Receiving feedback in an effective way as a project manager is as important as being able to give them.
Feedback is a key part of any manager’s skills and contributes enormously to the success of a project.
Without feedback everything remains limited to the “feelings” of the team and the PM himself. Surely a careful reading of the data can be of great help, but what is really happening outside the fence is a whole different story.
The benefits of feedback
For starters, providing feedback, if done regularly, keeps everyone on track and this is convenient for anyone involved in the project.
Feedback saves time that would have been used to correct someone’s work or the regrets of another who has done theirs wrong.
Also, feedback helps to build better relationships between the project manager and the team and between team members.
It is obvious that feedback often involves criticism – something most people don’t feel comfortable with – but if given in the right way, it can help them evolve personally and professionally.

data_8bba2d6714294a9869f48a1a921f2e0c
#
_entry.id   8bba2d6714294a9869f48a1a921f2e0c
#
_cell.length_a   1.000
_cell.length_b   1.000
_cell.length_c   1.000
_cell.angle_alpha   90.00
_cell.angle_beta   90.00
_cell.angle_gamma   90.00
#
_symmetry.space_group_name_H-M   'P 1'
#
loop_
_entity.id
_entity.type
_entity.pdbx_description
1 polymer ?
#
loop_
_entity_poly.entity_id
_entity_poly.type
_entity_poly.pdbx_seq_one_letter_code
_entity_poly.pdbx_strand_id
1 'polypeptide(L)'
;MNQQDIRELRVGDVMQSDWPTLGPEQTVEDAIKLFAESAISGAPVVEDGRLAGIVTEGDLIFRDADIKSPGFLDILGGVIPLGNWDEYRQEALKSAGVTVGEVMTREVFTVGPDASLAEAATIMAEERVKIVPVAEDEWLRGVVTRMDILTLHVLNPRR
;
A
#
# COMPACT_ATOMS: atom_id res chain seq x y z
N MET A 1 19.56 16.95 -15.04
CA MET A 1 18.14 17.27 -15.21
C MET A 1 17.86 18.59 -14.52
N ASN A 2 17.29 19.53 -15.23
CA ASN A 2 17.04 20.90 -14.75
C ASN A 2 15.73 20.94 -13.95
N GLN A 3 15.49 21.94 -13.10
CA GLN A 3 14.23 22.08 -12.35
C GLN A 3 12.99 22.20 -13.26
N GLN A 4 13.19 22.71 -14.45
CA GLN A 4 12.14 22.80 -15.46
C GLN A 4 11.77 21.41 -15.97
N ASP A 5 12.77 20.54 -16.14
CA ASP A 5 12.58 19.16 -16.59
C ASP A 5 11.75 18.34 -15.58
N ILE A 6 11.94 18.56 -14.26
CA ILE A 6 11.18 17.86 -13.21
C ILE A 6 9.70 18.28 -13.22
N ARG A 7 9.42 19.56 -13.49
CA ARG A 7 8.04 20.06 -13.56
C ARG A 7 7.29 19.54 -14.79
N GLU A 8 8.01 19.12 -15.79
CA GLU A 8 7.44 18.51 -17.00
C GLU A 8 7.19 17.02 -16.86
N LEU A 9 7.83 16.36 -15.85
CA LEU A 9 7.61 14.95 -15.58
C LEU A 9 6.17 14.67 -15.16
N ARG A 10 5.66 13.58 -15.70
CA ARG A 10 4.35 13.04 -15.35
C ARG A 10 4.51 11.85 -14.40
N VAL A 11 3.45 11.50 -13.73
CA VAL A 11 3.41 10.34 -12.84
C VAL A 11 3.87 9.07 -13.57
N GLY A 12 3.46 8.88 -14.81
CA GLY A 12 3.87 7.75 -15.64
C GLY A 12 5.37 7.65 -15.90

It should be seen as advice, not judgement. The project manager should believe in the members of his team and use the feedback as a tool to help them achieve the project goal first.
The constructive feedback can then serve as a tool to motivate employees and improve their performance. It is about active listening, seeing what everyone can change to improve their attention and results and bringing people together while creating a healthier communication flow.
What are the most important feedback in a project
There are five topics in particular that are the most important when speaking about feedback in a project:
- Do we have a structured approach to the project?
Getting feedback regarding the quality of the project approach is key to achieving properly structured, aligned and productive teamwork. When working on client engagements, it is also advisable to get regular feedback from stakeholders and identify potential communication bottlenecks.
Here are 3 typical elements on which you can get information quite easily:
- Clarity of the project scope (what concerns the project and what does not)
- Definition and communication of key project milestones
- Transparency on project progress monitoring and status updates